#295 Cinderella Campaign revisited
The Cinderella Campaign: First Canadian Army and the Battles for the Channel Ports
by Mark Zuehlke
Vancouver: Douglas & McIntyre, 2017
$37.95 / 9781771620895
Reviewed by Norm Fennema
First published April 30, 2018
Prolific historian Mark Zuehlke describes how battle-hardened but “woefully understrength” Canadian soldiers chased retreating Germans north towards the Seine River in The Cinderalla Campaign, reviewed by Norm Fennema.
Mark Zuehlke’s newest book on the Second World War reminds us that the story is as much about clashing egos as clashes with the enemy. Harry Crerar comes off particularly badly in this department; aged 56 when given command of the Canadian First Army, the Ontario-born veteran of the Great War already had an impressive military C.V. when his second war began.
Canadian historians associate him with the devastating last minute defence of Hong Kong, where green Canadian boys were sent to an outpost Churchill himself considered indefensible. Later, having led First Canadian Corps in the Italian campaign, Crerar was brought to England to lead the Canadians in the long-delayed invasion of France.
Here Zuehlke picks up the story, and gives us a portrait of a diminutive, insecure career soldier whose ego reminds us of what military historian (and notorious Holocaust denier) David Irving called The War Between the Generals (Congdon & Lattes, 1981), where command decisions are motivated by competition among army brass. Whatever the case, we’re reminded that in the Second World War, boys were losing their lives while generals focused on petty grievances – including, in Crerar’s case, jealousy bordering on obsession over a rival’s living quarters.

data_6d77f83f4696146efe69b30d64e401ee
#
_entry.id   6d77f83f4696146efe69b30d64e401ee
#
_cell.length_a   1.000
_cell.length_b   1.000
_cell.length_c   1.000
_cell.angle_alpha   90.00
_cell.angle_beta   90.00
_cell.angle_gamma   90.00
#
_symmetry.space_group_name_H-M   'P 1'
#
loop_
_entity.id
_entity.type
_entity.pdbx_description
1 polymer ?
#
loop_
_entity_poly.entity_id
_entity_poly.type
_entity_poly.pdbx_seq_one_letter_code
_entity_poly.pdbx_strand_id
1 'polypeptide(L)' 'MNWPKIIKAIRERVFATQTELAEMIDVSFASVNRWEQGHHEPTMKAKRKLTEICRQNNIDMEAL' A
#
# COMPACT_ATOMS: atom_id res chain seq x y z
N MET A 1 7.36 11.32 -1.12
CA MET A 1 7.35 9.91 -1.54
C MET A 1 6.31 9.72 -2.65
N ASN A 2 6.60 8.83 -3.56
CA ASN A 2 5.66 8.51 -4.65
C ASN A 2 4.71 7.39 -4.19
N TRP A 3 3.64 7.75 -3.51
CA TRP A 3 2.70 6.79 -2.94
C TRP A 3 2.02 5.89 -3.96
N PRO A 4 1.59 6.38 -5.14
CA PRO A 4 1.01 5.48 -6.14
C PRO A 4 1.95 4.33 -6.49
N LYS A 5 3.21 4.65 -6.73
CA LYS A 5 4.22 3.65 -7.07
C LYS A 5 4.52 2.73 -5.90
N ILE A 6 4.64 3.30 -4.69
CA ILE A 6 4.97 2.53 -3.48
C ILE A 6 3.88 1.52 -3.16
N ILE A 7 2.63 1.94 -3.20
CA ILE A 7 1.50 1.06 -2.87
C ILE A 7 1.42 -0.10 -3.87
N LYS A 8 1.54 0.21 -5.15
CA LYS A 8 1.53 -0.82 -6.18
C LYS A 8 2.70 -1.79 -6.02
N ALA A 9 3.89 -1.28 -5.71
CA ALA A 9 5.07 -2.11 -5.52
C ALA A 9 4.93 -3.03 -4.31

Divided into three sections, Zuehlke first dives headlong into an incredibly detailed accounting of the Canadians’ race north to the Seine River. Dropped into the battle two months after D-Day, we join the First Canadian army and its confusing array of divisions as the Falaise gap was closing on 100,000 trapped Germans. War weary and reduced in strength but battle hardened, the Canadians are tasked with chasing the retreating Germans north, clearing out pockets of resistance in the dozens of French towns.
As it turns out, the Canadians – and the Polish, British and Dutch forces under their command – faced far stiffer resistance, and losses, than Allied command had anticipated: based on losses in North Africa, the anticipated infantry casualty rate was woefully optimistic. Shortages from staggering casualties — up to 78 percent in one four day period in Normandy — were not easily solved (Zuehlke cites bureaucratic delays here), and consequently the First Army would “continue to march into battle woefully understrength.”
The heroic efforts that follow, each village yielding a potential episode for a Zuehlke version of a Band of Brothers mini series, are belied by the tragic waste of friendly fire and operational confusion of war. Zuehlke describes twenty year-old Private William Latanville and Private Charles Tait driven over and killed in their sleep in a pointless repositioning of their battalion’s vehicles. (Editor’s note: please see the message from Latanville’s grandson in the comments section below and the adjacent images). We read of five Canadian tanks disabled in turn by one 88 mm gun in an ill-conceived assault. Of six men needlessly killed in an already secured stand of trees by German land mines; of more by American bombers. A particularly bad day for the Calgary Highlanders occurred when the rare appearance of several Stuka bombers ended with 120 casualties.
Through the fog of war the author invites us into the continual weighing of acceptable losses when the overriding mandate was speed – and continual disappointment in amount of ground covered by day’s end. Tragedy was offset by the joy and relief of liberated civilians bedecking the Canadians with flowers and food and wine, helping them believe that “those boys left along the hedges, in the grain fields … might not have fallen in vain.”
But not everywhere: a regimental war diarist writes of a pro German French village where the Canadians received a colder reception than the Germans they captured.